8. Allyn Cox Reservation (ecga.org) (would need to launch/land near high tide) Switch to a mid-day potluck on one of the inner Boston Harbor islands (George's would be an obvious choice, or something really easy from Hingham for an L1/L2 paddle), and various pods could launch and return from Hingham Harbor, Hull, South Boston, Winthrop, to offer a variety of trip lengths, or focus on other paddling activities (rock gardening, nav practice, geology).
  9. Yes, I'll bring it to our Cousins pod launch and hand it off there.
  10. I've got a gently-used 215cm straight-shaft, 2-pc Werner Shuna, orange blades. It was my backup paddle until a Greenland paddle became my backup paddle, and therefore has seen very little actual use. Werner Paddles | Shuna 2 Piece Straight Shaft
  11. There's still room for one, maybe two people on the May 7-8 Squam trip, so get in touch if you're interested.
  12. Happy Easter in absentia to my fellow paddling bunnies/buddies. Our un-Orthodox paddling tradition will be missed this year. Let the graupel-spitting thunderclouds Passover our group whenever we meet may again, and shower us not with hailstones but with chocolate eggs and marshmallow peeps.
  13. Here's everything you need to know about the differences between Southern Hemisphere and Northern Hemisphere compass oil: (¡ʎluo ǝɹǝɥdsᴉɯǝH uɹǝɥʇnoS uᴉ ǝsn ɹoɟ) lᴉO ssɐdɯoƆ ǝᴉssn∀ Be aware that if you use anything heavier than 40-weight compass oil, your kayak will turn slower...
  14. I've refilled my Brunton deck compass twice now to get rid of the pesky bubble. Pressure changes throughout the years seem to cause compass oil to weep out of the fill hole on the back of the compass over time. Here's how to refill: Remove the compass from the boat. Mine's installed with four small stainless wood screws into a plastic Tempest. Flip over the compass and note the fill screw. It takes a small flathead screwdriver blade. Go get yourself some white mineral oil, or stop by a marine chandlery and ask for 40-Weight Compass Oil, and make sure to get the Northern Hemisphere version - the spout should be on top. But the white mineral oil works just fine, and you'll get fewer weird looks. Put the compass and the oil in the freezer for a bit to maximize the fluid density. Aren't you glad you took the compass off the kayak first? Working above something that will benefit from copious amounts of spilled mineral oil (like a hardwood cutting board), flip over the compass, back out the fill screw, and inject mineral oil into the void. If you can get more than one drop in a time, you're doing better than me. There's no vent hole, so ideally you want a really narrow injection dropper to get the oil inside and still leave room for the bubble air to escape. Things went much smoother when I remembered I had a bunch of the little dropper bottles in the final photo. If you have a compass bubble you'd like to set free, I'm happy to pass along a dropper bottle full of mineral oil on a group paddle sometime.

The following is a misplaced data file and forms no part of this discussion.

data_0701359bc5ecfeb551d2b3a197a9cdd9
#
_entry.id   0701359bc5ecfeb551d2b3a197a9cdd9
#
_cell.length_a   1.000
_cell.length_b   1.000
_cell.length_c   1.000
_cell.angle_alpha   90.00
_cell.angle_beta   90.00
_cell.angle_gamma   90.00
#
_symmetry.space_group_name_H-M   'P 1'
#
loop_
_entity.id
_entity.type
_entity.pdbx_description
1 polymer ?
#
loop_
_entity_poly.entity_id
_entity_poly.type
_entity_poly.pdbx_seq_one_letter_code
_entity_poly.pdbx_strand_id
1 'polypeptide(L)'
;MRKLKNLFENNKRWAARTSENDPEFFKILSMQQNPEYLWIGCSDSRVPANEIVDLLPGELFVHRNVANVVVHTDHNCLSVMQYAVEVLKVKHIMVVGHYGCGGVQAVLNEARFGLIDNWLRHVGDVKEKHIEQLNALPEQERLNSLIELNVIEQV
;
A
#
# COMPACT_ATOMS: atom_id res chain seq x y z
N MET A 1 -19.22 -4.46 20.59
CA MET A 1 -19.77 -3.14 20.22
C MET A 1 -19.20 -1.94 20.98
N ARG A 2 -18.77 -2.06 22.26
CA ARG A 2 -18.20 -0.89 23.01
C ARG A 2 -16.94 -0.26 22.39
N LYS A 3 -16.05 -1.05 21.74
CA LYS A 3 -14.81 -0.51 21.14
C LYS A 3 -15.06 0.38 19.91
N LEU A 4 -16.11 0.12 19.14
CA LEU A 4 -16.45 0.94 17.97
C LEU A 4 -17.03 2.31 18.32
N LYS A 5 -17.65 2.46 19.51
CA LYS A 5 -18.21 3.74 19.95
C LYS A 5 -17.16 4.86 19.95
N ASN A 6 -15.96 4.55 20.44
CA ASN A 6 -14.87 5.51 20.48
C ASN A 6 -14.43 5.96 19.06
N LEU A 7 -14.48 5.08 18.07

15. Passing these on after receiving them second-hand and never needing them. Free to NSPN members (join for $15 to get them if not a member already). Pickup in Stow, MA, or free delivery to Easter Plunge 2022. You provide the straps, the kayak, and the car underneath.
  16. Ah yes, the old "Wind in the Willows" typo - missing "about" in boats...
  17. I'll be there. Hoping some of you will also come along to celebrate and learn more about "Canoes - the Other White MeatTM". If you're canoe-curious, I'm hoping to organize some paddles and maybe an overnight canoe trip at some point. Get in touch. Link to event details: https://fb.me/e/1NbOuzNRl Celebrate Spring with White Rose Canoe on Saturday, April 16 at our 2nd ‘Canoe Gathering at White Rose Canoe’. There will be demo boats to paddle, some interesting folks to chat with, opportunities to share stories, ask questions, and a raffle or two. Bring your own boats and gear if you have them, take the opportunity to share your experiences, favorite launch spots, trips, and hear what others have been up to. We’ll also have a “gear” table if you have something you’d like to move along. If you don’t have a canoe (yet), no worries - the demo fleet will be on the waterfront and we’ll supply paddles and life vests for test paddles. It will be a great opportunity to get your questions answered and meet other canoe enthusiasts The program (subject to change) includes: Talks on the waterfront about “Canoeing with Kids” and “Traditional Tripping” that will include displays of kit and demos A series of “Five Minutes About” quick talks on things like “Picking a canoe”, “Paddle Sizing”, “How to Go Straight”, “Picking It Up and Putting It Down” and “Tying One On”. Demo boats and paddles on the waterfront to inspect and try out (conditions and weather permitting) Gear Raffles The waterfront launch is also available to customers and other paddlers who want to explore the Great Marsh on the Parker, Mill and Little Rivers, as well as experience Plum Island Sound. Come join us and other canoeists for a great day on the water!
  18. Billy the Easter Pelican plans to make an appearance. I'll bring sardines to share at lunch.